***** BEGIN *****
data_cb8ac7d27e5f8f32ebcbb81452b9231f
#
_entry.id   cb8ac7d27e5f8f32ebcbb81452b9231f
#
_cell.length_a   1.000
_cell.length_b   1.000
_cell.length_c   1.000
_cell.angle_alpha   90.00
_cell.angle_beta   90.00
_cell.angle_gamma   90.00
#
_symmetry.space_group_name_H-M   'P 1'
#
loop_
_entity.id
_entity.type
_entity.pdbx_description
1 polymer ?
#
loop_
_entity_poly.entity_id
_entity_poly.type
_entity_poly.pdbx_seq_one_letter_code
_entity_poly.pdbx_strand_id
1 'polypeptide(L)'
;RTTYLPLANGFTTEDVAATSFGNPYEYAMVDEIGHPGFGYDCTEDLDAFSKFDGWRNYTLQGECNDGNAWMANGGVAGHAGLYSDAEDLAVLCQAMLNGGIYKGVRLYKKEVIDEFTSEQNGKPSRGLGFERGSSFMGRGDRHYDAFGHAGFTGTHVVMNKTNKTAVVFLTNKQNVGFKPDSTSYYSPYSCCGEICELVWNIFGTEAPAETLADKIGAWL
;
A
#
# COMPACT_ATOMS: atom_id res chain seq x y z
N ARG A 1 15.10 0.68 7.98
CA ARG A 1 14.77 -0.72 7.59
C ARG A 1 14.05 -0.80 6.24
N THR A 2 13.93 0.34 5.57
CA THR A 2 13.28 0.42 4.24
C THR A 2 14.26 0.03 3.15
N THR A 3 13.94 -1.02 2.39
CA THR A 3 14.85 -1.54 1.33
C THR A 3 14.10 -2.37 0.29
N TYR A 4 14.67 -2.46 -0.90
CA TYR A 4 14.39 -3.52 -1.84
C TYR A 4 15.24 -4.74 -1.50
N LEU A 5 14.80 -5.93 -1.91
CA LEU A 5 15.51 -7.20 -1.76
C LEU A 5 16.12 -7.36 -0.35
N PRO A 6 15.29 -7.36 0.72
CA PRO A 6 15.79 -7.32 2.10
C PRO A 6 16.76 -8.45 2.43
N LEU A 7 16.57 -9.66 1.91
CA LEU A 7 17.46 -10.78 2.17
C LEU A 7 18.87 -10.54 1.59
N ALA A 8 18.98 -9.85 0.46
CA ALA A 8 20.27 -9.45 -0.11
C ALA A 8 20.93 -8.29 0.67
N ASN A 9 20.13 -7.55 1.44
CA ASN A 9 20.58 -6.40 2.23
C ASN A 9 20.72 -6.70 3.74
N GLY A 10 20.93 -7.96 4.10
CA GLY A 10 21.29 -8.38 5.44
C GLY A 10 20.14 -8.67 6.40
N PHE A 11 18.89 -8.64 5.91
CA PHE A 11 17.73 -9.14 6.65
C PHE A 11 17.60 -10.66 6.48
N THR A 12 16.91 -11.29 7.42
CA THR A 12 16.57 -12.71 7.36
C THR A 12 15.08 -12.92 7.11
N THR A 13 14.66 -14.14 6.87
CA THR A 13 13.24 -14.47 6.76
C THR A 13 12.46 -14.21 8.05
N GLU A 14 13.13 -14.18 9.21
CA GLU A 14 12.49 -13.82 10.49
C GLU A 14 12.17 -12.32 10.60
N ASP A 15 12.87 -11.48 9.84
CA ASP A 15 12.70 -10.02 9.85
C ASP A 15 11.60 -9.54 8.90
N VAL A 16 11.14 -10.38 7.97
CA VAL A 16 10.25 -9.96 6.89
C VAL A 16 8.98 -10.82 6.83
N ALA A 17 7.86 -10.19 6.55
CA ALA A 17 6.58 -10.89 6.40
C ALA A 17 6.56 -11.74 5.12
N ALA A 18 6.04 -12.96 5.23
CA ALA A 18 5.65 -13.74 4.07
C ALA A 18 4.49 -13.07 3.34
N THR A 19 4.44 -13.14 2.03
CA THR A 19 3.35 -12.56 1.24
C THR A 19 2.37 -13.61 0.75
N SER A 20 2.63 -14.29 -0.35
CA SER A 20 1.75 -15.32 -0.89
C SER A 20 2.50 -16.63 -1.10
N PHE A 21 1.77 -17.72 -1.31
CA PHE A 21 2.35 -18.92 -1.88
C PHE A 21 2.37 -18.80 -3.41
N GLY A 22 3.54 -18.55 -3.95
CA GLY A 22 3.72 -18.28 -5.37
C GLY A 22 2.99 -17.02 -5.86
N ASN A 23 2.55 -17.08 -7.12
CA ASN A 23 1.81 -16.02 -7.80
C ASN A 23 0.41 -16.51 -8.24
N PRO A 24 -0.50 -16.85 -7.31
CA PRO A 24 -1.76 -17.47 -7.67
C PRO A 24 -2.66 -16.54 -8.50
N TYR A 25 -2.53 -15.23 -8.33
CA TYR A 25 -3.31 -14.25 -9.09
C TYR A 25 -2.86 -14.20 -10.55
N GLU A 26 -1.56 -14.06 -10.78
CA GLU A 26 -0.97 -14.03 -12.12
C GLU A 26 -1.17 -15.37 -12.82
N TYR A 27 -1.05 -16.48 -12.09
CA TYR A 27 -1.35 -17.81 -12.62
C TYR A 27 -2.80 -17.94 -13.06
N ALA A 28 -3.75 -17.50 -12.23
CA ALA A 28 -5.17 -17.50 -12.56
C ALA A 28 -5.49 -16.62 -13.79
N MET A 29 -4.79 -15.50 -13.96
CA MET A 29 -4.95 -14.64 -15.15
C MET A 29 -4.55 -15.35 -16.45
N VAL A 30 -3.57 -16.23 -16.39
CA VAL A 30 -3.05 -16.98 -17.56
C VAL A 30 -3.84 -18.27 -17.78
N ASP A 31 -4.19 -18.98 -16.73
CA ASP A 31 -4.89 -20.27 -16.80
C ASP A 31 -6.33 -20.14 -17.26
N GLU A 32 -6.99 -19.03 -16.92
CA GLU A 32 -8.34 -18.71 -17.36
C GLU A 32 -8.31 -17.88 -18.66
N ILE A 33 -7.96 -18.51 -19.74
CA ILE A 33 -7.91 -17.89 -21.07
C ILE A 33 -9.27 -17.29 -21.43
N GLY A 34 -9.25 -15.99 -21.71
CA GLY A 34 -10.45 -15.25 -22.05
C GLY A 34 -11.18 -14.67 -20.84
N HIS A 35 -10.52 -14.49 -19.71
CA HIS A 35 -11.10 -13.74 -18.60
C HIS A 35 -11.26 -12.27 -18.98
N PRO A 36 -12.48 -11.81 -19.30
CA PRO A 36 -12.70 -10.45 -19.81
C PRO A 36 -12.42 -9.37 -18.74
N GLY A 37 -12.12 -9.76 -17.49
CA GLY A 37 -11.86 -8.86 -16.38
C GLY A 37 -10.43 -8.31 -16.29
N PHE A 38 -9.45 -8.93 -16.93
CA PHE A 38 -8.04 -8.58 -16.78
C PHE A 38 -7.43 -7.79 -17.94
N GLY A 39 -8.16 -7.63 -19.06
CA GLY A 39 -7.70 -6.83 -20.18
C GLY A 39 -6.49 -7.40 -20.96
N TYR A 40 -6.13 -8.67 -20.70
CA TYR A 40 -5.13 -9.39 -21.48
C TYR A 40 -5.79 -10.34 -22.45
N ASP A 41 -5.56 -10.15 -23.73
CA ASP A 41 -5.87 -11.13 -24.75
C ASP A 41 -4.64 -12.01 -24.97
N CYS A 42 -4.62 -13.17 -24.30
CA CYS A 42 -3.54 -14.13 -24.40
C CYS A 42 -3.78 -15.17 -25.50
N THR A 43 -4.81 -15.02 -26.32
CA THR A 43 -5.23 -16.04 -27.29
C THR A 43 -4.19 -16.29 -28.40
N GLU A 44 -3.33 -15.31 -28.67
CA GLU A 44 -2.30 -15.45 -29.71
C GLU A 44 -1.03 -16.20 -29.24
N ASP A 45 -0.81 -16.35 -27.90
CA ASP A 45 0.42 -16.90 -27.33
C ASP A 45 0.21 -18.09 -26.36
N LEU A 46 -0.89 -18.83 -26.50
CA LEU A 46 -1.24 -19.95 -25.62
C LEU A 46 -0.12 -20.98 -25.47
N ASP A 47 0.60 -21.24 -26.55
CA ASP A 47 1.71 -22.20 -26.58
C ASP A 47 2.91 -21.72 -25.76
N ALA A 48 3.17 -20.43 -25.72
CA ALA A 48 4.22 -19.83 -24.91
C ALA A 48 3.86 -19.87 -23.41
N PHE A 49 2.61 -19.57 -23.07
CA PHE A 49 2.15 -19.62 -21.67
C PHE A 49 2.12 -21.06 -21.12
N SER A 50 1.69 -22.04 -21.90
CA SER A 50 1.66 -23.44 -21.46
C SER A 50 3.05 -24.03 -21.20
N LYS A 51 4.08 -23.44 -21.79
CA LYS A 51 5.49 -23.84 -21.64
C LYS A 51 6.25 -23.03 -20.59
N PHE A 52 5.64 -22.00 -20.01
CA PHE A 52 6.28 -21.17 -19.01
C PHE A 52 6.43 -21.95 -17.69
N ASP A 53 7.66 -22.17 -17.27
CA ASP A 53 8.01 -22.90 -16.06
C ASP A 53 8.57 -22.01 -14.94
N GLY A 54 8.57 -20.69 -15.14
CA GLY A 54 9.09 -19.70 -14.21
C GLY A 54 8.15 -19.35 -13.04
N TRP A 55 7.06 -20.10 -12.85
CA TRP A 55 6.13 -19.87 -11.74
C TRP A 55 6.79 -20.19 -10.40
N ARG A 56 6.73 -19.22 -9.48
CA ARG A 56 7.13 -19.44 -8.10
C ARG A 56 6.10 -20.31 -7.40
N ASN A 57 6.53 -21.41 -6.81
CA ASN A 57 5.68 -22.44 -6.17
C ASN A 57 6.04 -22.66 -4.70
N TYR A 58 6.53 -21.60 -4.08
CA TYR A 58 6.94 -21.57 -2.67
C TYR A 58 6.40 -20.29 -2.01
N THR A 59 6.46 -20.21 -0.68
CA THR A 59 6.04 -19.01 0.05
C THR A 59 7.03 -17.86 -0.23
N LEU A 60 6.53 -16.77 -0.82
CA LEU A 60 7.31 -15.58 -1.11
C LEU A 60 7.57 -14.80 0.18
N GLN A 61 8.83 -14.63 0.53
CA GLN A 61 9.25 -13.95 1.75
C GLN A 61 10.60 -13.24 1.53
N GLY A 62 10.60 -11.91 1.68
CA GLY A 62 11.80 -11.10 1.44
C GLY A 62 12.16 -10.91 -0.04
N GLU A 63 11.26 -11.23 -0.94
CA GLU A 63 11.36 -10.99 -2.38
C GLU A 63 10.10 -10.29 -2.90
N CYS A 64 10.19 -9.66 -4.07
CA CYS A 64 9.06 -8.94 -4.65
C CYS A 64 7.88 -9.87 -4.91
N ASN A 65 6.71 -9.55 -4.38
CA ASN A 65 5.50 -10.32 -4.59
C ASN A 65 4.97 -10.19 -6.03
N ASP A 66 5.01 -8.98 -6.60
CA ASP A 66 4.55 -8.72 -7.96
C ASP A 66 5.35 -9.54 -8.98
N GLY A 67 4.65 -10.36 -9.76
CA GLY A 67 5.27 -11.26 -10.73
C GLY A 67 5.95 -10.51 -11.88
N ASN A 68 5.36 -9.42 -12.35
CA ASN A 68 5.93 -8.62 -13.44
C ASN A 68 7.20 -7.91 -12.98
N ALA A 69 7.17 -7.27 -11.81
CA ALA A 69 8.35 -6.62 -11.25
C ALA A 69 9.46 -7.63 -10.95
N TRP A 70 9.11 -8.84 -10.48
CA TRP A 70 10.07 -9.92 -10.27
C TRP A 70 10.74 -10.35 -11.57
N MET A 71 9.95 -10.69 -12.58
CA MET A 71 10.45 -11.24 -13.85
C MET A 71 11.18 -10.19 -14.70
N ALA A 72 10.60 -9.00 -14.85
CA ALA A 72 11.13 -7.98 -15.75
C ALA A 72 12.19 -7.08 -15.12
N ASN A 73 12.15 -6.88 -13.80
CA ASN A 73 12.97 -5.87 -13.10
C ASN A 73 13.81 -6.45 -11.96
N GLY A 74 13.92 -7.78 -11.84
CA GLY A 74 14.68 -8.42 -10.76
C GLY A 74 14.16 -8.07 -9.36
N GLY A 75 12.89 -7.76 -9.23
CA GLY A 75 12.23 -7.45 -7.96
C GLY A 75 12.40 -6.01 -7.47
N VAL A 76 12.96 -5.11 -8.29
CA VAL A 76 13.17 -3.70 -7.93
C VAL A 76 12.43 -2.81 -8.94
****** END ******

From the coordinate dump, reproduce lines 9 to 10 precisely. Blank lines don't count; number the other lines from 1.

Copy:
_cell.angle_beta   90.00
_cell.angle_gamma   90.00